A Cahow burrow was taken over by a Leach’s Storm Petrel in June of this year and by a stroke of good luck, the unique event was caught on the Nonsuch Island infrared Cahow Cam. The camera was watching a Cahow chick hatch, grow and fledge but right after the bird fledged, a new inhabitant, the Leach’s Storm Petrel, made the burrow home. It’s the first the species has been recorded as attempting to nest in Bermuda.
P Rouja from the Nonsuch Expeditions Team said:
“This year we left the camera running after the [Cahow] chick had fledged on June 5th to see what happens immediately after the burrow is abandoned, and sure enough as happened last year within an hour a land crab made its way into the burrow to start feeding on the nesting materials.
To our utmost surprise however around 4 am a small petrel looking seabird first called into and then entered the chamber as if prospecting for a new nest site. This bird was less than half the size of a Cahow with a different vocal pattern so we knew it was something new. He spent about an hour rummaging around and then departed before sunrise leaving all of us who were watching online not sure what we had just witnessed and thankful that it had been recorded.”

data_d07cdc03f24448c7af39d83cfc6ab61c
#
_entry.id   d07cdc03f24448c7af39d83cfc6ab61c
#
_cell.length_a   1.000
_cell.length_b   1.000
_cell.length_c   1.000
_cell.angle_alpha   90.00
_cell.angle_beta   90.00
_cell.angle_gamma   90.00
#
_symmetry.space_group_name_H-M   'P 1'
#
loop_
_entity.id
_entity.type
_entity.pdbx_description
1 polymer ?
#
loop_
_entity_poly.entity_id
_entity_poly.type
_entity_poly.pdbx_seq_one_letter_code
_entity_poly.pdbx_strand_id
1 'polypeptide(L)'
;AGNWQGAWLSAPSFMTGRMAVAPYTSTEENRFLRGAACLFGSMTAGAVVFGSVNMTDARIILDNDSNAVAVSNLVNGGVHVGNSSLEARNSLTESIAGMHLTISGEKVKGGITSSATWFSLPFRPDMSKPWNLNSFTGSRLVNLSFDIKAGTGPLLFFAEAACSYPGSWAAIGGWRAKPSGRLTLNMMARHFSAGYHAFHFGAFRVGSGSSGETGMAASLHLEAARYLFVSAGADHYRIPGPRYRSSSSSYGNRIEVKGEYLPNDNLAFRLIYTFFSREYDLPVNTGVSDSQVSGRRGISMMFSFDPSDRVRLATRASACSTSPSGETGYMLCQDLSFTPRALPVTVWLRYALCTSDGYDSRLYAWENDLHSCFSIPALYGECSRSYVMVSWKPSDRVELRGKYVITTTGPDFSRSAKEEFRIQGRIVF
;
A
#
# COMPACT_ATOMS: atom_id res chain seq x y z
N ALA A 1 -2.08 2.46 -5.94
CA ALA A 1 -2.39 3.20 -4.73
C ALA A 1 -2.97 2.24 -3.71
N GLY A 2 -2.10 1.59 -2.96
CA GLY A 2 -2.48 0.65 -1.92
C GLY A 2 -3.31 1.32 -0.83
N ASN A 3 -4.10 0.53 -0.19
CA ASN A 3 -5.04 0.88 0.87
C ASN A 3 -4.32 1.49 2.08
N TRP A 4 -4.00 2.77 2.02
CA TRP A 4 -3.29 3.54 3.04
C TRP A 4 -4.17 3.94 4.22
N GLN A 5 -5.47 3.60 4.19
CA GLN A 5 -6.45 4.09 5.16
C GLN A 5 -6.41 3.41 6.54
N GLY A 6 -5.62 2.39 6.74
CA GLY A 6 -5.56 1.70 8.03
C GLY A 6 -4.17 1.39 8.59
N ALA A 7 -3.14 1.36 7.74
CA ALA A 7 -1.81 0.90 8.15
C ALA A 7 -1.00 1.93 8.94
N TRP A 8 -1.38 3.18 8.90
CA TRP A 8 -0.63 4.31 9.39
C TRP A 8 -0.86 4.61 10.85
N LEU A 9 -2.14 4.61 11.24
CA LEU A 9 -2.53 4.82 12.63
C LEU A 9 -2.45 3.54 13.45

The bird spent over a month rearranging nest material and calling for a mate. These little seabirds are usually found nesting almost 1000 miles away in Canadian waters.
Meanwhile, the Cahows had a great 2016, with six out of ten chicks fledging and 58 birds fledging from the colony.
The Project blog noted, “What is now evident is that through the ongoing successful management and protection of the slowly increasing Cahow colony there are other positive unintended consequences such as encouraging other species to nest here as well”